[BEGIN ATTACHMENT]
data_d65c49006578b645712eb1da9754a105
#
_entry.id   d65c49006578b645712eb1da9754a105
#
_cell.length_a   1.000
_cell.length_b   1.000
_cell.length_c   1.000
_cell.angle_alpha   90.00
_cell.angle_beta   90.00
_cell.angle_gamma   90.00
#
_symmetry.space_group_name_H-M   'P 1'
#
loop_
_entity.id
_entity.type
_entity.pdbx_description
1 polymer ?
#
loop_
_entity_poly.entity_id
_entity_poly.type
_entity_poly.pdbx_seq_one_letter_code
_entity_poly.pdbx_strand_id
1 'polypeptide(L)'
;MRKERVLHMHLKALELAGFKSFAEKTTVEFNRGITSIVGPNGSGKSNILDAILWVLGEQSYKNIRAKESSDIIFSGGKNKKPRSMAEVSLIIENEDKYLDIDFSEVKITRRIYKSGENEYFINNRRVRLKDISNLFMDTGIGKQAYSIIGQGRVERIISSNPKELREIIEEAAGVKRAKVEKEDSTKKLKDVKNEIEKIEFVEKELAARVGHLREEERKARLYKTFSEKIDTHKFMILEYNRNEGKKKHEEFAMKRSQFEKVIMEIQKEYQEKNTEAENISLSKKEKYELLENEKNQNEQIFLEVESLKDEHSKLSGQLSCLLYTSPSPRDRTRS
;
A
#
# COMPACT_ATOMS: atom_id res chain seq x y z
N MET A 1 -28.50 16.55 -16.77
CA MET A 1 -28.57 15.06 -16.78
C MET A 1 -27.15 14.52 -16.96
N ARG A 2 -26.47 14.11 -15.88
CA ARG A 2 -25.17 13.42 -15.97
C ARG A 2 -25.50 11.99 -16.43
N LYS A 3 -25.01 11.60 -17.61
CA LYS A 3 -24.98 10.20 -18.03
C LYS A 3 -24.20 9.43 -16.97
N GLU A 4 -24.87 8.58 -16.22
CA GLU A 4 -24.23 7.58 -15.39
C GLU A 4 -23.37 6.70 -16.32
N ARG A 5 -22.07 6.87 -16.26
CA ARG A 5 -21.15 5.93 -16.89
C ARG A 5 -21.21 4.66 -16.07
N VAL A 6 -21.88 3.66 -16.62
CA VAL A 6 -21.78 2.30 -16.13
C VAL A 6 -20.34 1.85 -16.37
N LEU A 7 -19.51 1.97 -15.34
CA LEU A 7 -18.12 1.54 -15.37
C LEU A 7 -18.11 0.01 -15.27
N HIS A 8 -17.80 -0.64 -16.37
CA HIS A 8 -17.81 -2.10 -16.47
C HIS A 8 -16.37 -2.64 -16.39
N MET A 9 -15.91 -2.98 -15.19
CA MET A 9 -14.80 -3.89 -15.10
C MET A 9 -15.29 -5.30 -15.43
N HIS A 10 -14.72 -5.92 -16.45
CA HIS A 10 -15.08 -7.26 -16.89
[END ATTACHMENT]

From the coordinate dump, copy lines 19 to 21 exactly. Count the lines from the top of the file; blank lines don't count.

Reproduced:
#
loop_
_entity_poly.entity_id